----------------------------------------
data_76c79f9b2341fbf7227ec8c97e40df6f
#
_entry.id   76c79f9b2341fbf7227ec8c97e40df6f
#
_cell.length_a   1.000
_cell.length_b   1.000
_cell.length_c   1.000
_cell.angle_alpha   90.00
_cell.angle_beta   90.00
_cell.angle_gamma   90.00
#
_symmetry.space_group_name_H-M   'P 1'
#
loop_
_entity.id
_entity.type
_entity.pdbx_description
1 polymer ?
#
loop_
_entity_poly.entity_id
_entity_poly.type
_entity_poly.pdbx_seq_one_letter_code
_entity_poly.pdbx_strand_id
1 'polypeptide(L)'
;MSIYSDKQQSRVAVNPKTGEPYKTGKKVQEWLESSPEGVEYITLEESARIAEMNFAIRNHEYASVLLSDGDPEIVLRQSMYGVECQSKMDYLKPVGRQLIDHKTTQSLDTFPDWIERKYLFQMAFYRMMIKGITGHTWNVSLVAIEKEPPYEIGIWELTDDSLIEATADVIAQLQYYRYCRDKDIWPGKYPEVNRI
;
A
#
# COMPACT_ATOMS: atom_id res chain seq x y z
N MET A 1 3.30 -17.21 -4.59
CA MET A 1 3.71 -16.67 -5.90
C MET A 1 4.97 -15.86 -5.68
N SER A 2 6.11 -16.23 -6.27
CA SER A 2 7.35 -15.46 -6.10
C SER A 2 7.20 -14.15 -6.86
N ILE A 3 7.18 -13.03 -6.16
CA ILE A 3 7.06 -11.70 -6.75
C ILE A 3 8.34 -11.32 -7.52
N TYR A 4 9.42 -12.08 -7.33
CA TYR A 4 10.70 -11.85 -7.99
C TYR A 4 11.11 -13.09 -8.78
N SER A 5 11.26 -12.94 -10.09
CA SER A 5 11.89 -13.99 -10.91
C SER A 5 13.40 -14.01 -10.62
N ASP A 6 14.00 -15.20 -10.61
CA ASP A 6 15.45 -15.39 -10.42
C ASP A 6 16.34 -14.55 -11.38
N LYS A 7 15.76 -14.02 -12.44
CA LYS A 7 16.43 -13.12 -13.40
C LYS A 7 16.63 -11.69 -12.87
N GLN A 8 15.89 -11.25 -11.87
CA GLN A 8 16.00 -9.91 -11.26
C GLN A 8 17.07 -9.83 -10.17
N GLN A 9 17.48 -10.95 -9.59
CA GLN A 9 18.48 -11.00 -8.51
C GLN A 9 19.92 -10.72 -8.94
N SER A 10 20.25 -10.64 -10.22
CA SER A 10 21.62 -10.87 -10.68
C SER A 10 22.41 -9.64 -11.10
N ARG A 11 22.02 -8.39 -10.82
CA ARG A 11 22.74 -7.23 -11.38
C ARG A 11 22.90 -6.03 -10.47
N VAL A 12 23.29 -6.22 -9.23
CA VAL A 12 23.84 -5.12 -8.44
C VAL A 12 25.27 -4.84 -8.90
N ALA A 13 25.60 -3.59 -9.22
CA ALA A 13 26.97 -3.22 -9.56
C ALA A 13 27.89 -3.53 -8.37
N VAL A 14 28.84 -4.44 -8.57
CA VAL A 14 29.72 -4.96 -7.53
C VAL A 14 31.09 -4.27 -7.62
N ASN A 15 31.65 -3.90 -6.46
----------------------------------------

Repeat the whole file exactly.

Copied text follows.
data_76c79f9b2341fbf7227ec8c97e40df6f
#
_entry.id   76c79f9b2341fbf7227ec8c97e40df6f
#
_cell.length_a   1.000
_cell.length_b   1.000
_cell.length_c   1.000
_cell.angle_alpha   90.00
_cell.angle_beta   90.00
_cell.angle_gamma   90.00
#
_symmetry.space_group_name_H-M   'P 1'
#
loop_
_entity.id
_entity.type
_entity.pdbx_description
1 polymer ?
#
loop_
_entity_poly.entity_id
_entity_poly.type
_entity_poly.pdbx_seq_one_letter_code
_entity_poly.pdbx_strand_id
1 'polypeptide(L)'
;MSIYSDKQQSRVAVNPKTGEPYKTGKKVQEWLESSPEGVEYITLEESARIAEMNFAIRNHEYASVLLSDGDPEIVLRQSMYGVECQSKMDYLKPVGRQLIDHKTTQSLDTFPDWIERKYLFQMAFYRMMIKGITGHTWNVSLVAIEKEPPYEIGIWELTDDSLIEATADVIAQLQYYRYCRDKDIWPGKYPEVNRI
;
A
#
# COMPACT_ATOMS: atom_id res chain seq x y z
N MET A 1 3.30 -17.21 -4.59
CA MET A 1 3.71 -16.67 -5.90
C MET A 1 4.97 -15.86 -5.68
N SER A 2 6.11 -16.23 -6.27
CA SER A 2 7.35 -15.46 -6.10
C SER A 2 7.20 -14.15 -6.86
N ILE A 3 7.18 -13.03 -6.16
CA ILE A 3 7.06 -11.70 -6.75
C ILE A 3 8.34 -11.32 -7.52
N TYR A 4 9.42 -12.08 -7.33
CA TYR A 4 10.70 -11.85 -7.99
C TYR A 4 11.11 -13.09 -8.78
N SER A 5 11.26 -12.94 -10.09
CA SER A 5 11.89 -13.99 -10.91
C SER A 5 13.40 -14.01 -10.62
N ASP A 6 14.00 -15.20 -10.61
CA ASP A 6 15.45 -15.39 -10.42
C ASP A 6 16.34 -14.55 -11.38
N LYS A 7 15.76 -14.02 -12.44
CA LYS A 7 16.43 -13.12 -13.40
C LYS A 7 16.63 -11.69 -12.87
N GLN A 8 15.89 -11.25 -11.87
CA GLN A 8 16.00 -9.91 -11.26
C GLN A 8 17.07 -9.83 -10.17
N GLN A 9 17.48 -10.95 -9.59
CA GLN A 9 18.48 -11.00 -8.51
C GLN A 9 19.92 -10.72 -8.94
N SER A 10 20.25 -10.64 -10.22
CA SER A 10 21.62 -10.87 -10.68
C SER A 10 22.41 -9.64 -11.10
N ARG A 11 22.02 -8.39 -10.82
CA ARG A 11 22.74 -7.23 -11.38
C ARG A 11 22.90 -6.03 -10.47
N VAL A 12 23.29 -6.22 -9.23
CA VAL A 12 23.84 -5.12 -8.44
C VAL A 12 25.27 -4.84 -8.90
N ALA A 13 25.60 -3.59 -9.22
CA ALA A 13 26.97 -3.22 -9.56
C ALA A 13 27.89 -3.53 -8.37
N VAL A 14 28.84 -4.44 -8.57
CA VAL A 14 29.72 -4.96 -7.53
C VAL A 14 31.09 -4.27 -7.62
N ASN A 15 31.65 -3.90 -6.46